We continue to tackle the systemic issues of non-compliance and exploitation in labour supply chains. Past inquiries we have conducted have consistently shown a correlation between multiple levels of subcontracting and breaches of workplace laws, usually involving vulnerable workers performing low-skilled work.
Two inquiries that we reported on in 2017-18 gave us a greater understanding of how industries that commonly rely on labour contracting operate, and the drivers behind non-compliance.
Our inquiry into the procurement of security services by local government found that the ‘further away’ a business was from the council in the supply chain, the greater the levels of non-compliance: 63% of subcontractors were found to be non-compliant compared to 42% of principal contractors who had a direct relationship with the council.
Our inquiry into cleaning arrangements in Tasmanian supermarkets, and specifically the labour procurement contracting arrangements adopted at Woolworths stores, found an alarming non-compliance rate of 90% by contractors and sub-contractors at these sites, and underpayments of over $64 000. As a result of these findings, we have made referrals to the Australian Taxation Office (ATO), initiated two litigations, and as of August 2018, Woolworths has publicly committed to monitoring its network of cleaning contractors through a new compliance partnership with us1.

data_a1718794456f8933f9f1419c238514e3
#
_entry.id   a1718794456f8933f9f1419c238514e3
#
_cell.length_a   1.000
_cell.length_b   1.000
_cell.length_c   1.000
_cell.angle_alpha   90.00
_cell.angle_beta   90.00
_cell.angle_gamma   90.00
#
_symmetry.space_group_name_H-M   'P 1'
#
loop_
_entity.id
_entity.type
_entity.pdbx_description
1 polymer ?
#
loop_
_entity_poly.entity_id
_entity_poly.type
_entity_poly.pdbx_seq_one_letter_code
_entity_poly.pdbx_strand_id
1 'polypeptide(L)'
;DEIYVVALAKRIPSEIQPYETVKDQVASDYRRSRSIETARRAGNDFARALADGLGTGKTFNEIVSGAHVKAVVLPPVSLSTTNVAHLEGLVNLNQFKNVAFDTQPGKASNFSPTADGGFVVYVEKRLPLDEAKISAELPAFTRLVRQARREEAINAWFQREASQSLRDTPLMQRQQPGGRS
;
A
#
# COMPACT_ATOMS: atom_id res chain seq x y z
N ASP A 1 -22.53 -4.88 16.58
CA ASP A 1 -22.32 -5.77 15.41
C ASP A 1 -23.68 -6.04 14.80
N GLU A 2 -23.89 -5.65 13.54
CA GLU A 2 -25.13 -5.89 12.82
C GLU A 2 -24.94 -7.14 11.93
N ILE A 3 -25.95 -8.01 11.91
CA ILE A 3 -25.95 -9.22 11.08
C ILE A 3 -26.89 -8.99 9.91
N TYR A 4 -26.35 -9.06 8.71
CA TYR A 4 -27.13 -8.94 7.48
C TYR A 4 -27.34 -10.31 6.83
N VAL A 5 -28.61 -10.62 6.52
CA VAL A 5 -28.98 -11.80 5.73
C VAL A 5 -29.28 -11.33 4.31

Major companies have an ethical responsibility to take the lead in promoting a culture of compliance with workplace laws in their contracting networks. While it is the direct employer’s responsibility to ensure workers are receiving their proper entitlements, the top of the supply chain has an obligation to ensure that unlawful conduct is not occurring within their business. Where operators deliberately ignore exploitation in their supply chains, we use every lever available to ensure they are held accountable. In 2017-18, we successfully relied on accessorial liability laws to secure over $130 000 in court-imposed penalties against a cleaning company who sub-contracted its services to the MCG2.
The FWO also supports and encourages businesses in monitoring and managing their supply chains. Industry-driven initiatives play a key role in fostering sustainable, long-term cultural change. Our Proactive Compliance Partnerships with Woolworths have seen the company commit to monitoring and regulating its network of trolley services and cleaning contractors, to ensure its contractors and any sub-contractors are paying workers correctly and meeting their obligations.
We continue to be involved in and support the Cleaning Accountability Framework - a multi-stakeholder industry-led initiative that seeks to improve labour and cleaning standards in Australia. Our supply chain resources provide practical steps that help businesses take responsibility for their labour supply chains and networks. These guides were created in consultation with business, unions and employer organisations where contracting work is most common. In 2017-18, these resources were collectively viewed over 15 000 times.